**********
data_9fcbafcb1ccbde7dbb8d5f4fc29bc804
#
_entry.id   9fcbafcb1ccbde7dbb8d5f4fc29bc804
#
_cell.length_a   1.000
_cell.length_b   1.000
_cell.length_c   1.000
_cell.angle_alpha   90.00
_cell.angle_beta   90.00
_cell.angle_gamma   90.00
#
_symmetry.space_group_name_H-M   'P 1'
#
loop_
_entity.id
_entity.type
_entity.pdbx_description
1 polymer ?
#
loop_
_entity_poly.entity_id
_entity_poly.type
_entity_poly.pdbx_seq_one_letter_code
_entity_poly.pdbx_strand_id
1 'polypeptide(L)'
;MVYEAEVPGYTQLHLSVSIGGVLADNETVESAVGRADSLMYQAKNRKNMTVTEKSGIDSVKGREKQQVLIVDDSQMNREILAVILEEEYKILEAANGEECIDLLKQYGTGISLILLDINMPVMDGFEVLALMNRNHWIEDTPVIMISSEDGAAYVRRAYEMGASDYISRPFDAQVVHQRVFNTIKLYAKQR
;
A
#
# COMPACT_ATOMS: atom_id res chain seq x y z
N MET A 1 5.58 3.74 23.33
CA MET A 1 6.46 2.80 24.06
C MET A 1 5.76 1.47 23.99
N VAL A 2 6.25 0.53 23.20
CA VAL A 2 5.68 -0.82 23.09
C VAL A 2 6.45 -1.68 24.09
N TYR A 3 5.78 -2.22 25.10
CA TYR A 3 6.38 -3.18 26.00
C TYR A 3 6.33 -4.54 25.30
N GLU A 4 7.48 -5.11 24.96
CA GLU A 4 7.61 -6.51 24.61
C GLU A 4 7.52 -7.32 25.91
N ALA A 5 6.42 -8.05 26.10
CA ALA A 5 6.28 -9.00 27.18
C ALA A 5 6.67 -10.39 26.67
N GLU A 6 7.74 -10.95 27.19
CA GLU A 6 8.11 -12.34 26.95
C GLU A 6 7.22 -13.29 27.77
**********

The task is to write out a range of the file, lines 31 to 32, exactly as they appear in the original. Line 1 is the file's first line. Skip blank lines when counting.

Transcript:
N MET A 1 5.58 3.74 23.33
CA MET A 1 6.46 2.80 24.06